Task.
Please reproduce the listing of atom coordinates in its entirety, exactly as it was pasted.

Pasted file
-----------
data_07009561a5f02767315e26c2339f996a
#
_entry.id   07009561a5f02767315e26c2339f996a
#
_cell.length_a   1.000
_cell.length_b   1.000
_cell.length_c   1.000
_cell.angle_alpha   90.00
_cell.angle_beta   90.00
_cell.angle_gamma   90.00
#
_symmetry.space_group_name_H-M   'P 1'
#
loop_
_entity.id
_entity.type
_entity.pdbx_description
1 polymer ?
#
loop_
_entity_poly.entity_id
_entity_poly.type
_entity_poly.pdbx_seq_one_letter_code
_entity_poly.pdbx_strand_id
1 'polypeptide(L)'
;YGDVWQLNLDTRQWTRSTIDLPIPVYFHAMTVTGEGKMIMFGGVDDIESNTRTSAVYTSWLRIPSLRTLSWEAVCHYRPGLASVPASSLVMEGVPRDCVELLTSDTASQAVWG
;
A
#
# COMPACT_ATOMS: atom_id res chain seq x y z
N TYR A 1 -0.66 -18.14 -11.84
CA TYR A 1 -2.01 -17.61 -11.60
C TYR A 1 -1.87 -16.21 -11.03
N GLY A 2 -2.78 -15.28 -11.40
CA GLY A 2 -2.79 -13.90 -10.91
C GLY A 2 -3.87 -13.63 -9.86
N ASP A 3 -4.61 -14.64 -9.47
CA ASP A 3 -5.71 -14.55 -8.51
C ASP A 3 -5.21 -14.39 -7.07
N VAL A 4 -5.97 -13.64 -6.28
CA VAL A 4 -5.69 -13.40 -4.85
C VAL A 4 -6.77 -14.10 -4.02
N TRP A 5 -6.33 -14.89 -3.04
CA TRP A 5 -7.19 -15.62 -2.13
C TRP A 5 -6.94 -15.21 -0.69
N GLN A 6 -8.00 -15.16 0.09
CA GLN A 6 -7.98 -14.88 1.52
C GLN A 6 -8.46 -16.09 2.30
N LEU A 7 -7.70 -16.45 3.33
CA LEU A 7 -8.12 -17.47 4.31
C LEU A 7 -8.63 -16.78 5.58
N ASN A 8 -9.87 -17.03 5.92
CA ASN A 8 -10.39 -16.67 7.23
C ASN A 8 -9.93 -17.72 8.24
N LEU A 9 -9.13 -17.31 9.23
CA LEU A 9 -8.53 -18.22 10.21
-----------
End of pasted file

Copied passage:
data_07009561a5f02767315e26c2339f996a
#
_entry.id   07009561a5f02767315e26c2339f996a
#
_cell.length_a   1.000
_cell.length_b   1.000
_cell.length_c   1.000
_cell.angle_alpha   90.00
_cell.angle_beta   90.00
_cell.angle_gamma   90.00
#
_symmetry.space_group_name_H-M   'P 1'
#
loop_
_entity.id
_entity.type
_entity.pdbx_description
1 polymer ?
#
loop_
_entity_poly.entity_id
_entity_poly.type
_entity_poly.pdbx_seq_one_letter_code
_entity_poly.pdbx_strand_id
1 'polypeptide(L)'
;YGDVWQLNLDTRQWTRSTIDLPIPVYFHAMTVTGEGKMIMFGGVDDIESNTRTSAVYTSWLRIPSLRTLSWEAVCHYRPGLASVPASSLVMEGVPRDCVELLTSDTASQAVWG
;
A
#
# COMPACT_ATOMS: atom_id res chain seq x y z
N TYR A 1 -0.66 -18.14 -11.84
CA TYR A 1 -2.01 -17.61 -11.60
C TYR A 1 -1.87 -16.21 -11.03
N GLY A 2 -2.78 -15.28 -11.40
CA GLY A 2 -2.79 -13.90 -10.91
C GLY A 2 -3.87 -13.63 -9.86
N ASP A 3 -4.61 -14.64 -9.47
CA ASP A 3 -5.71 -14.55 -8.51
C ASP A 3 -5.21 -14.39 -7.07
N VAL A 4 -5.97 -13.64 -6.28
CA VAL A 4 -5.69 -13.40 -4.85
C VAL A 4 -6.77 -14.10 -4.02
N TRP A 5 -6.33 -14.89 -3.04
CA TRP A 5 -7.19 -15.62 -2.13
C TRP A 5 -6.94 -15.21 -0.69
N GLN A 6 -8.00 -15.16 0.09
CA GLN A 6 -7.98 -14.88 1.52
C GLN A 6 -8.46 -16.09 2.30
N LEU A 7 -7.70 -16.45 3.33
CA LEU A 7 -8.12 -17.47 4.31
C LEU A 7 -8.63 -16.78 5.58
N ASN A 8 -9.87 -17.03 5.92
CA ASN A 8 -10.39 -16.67 7.23
C ASN A 8 -9.93 -17.72 8.24
N LEU A 9 -9.13 -17.31 9.23
CA LEU A 9 -8.53 -18.22 10.21